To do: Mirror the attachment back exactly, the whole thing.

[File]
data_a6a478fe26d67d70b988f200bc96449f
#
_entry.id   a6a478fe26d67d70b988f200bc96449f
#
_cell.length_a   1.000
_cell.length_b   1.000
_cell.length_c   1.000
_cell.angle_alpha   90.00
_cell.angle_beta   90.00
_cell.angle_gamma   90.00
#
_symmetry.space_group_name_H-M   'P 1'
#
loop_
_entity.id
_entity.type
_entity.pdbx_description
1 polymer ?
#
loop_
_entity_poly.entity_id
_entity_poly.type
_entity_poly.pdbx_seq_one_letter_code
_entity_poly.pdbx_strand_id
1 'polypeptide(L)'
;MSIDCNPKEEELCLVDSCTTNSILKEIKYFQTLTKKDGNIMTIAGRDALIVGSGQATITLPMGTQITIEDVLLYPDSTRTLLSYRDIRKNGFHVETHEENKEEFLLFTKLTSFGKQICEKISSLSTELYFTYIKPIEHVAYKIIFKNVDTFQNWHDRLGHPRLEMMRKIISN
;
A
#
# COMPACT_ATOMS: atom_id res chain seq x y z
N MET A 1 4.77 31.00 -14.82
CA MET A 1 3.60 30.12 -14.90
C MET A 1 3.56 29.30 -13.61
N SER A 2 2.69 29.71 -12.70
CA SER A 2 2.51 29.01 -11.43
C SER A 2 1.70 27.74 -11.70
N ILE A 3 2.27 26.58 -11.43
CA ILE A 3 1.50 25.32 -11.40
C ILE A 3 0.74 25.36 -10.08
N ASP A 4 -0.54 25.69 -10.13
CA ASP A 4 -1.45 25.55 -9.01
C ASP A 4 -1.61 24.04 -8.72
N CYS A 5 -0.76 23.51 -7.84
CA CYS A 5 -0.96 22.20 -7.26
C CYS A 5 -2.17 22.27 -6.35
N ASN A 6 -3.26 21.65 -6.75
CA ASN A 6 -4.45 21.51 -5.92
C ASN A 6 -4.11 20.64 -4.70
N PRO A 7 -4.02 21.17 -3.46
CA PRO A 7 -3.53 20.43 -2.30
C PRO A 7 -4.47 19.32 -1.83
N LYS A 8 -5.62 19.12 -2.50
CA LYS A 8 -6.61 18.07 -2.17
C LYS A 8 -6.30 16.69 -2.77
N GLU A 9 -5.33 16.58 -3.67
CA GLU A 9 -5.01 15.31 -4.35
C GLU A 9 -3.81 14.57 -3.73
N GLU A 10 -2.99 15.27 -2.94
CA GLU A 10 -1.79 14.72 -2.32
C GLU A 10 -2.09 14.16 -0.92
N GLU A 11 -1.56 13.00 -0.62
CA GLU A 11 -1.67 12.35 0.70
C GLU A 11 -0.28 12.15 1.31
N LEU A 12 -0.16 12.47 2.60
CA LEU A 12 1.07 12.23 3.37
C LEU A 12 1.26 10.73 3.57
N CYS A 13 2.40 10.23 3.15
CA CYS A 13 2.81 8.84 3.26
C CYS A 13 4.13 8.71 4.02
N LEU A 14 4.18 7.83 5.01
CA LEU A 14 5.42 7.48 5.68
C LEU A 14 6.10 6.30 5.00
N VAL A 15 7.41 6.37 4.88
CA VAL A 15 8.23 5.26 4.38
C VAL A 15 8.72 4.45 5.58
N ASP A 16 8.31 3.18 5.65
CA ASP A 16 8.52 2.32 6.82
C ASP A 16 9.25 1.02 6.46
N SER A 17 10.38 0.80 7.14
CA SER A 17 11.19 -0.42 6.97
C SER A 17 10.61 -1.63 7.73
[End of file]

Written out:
data_a6a478fe26d67d70b988f200bc96449f
#
_entry.id   a6a478fe26d67d70b988f200bc96449f
#
_cell.length_a   1.000
_cell.length_b   1.000
_cell.length_c   1.000
_cell.angle_alpha   90.00
_cell.angle_beta   90.00
_cell.angle_gamma   90.00
#
_symmetry.space_group_name_H-M   'P 1'
#
loop_
_entity.id
_entity.type
_entity.pdbx_description
1 polymer ?
#
loop_
_entity_poly.entity_id
_entity_poly.type
_entity_poly.pdbx_seq_one_letter_code
_entity_poly.pdbx_strand_id
1 'polypeptide(L)'
;MSIDCNPKEEELCLVDSCTTNSILKEIKYFQTLTKKDGNIMTIAGRDALIVGSGQATITLPMGTQITIEDVLLYPDSTRTLLSYRDIRKNGFHVETHEENKEEFLLFTKLTSFGKQICEKISSLSTELYFTYIKPIEHVAYKIIFKNVDTFQNWHDRLGHPRLEMMRKIISN
;
A
#
# COMPACT_ATOMS: atom_id res chain seq x y z
N MET A 1 4.77 31.00 -14.82
CA MET A 1 3.60 30.12 -14.90
C MET A 1 3.56 29.30 -13.61
N SER A 2 2.69 29.71 -12.70
CA SER A 2 2.51 29.01 -11.43
C SER A 2 1.70 27.74 -11.70
N ILE A 3 2.27 26.58 -11.43
CA ILE A 3 1.50 25.32 -11.40
C ILE A 3 0.74 25.36 -10.08
N ASP A 4 -0.54 25.69 -10.13
CA ASP A 4 -1.45 25.55 -9.01
C ASP A 4 -1.61 24.04 -8.72
N CYS A 5 -0.76 23.51 -7.84
CA CYS A 5 -0.96 22.20 -7.26
C CYS A 5 -2.17 22.27 -6.35
N ASN A 6 -3.26 21.65 -6.75
CA ASN A 6 -4.45 21.51 -5.92
C ASN A 6 -4.11 20.64 -4.70
N PRO A 7 -4.02 21.17 -3.46
CA PRO A 7 -3.53 20.43 -2.30
C PRO A 7 -4.47 19.32 -1.83
N LYS A 8 -5.62 19.12 -2.50
CA LYS A 8 -6.61 18.07 -2.17
C LYS A 8 -6.30 16.69 -2.77
N GLU A 9 -5.33 16.58 -3.67
CA GLU A 9 -5.01 15.31 -4.35
C GLU A 9 -3.81 14.57 -3.73
N GLU A 10 -2.99 15.27 -2.94
CA GLU A 10 -1.79 14.72 -2.32
C GLU A 10 -2.09 14.16 -0.92
N GLU A 11 -1.56 13.00 -0.62
CA GLU A 11 -1.67 12.35 0.70
C GLU A 11 -0.28 12.15 1.31
N LEU A 12 -0.16 12.47 2.60
CA LEU A 12 1.07 12.23 3.37
C LEU A 12 1.26 10.73 3.57
N CYS A 13 2.40 10.23 3.15
CA CYS A 13 2.81 8.84 3.26
C CYS A 13 4.13 8.71 4.02
N LEU A 14 4.18 7.83 5.01
CA LEU A 14 5.42 7.48 5.68
C LEU A 14 6.10 6.30 5.00
N VAL A 15 7.41 6.37 4.88
CA VAL A 15 8.23 5.26 4.38
C VAL A 15 8.72 4.45 5.58
N ASP A 16 8.31 3.18 5.65
CA ASP A 16 8.52 2.32 6.82
C ASP A 16 9.25 1.02 6.46
N SER A 17 10.38 0.80 7.14
CA SER A 17 11.19 -0.42 6.97
C SER A 17 10.61 -1.63 7.73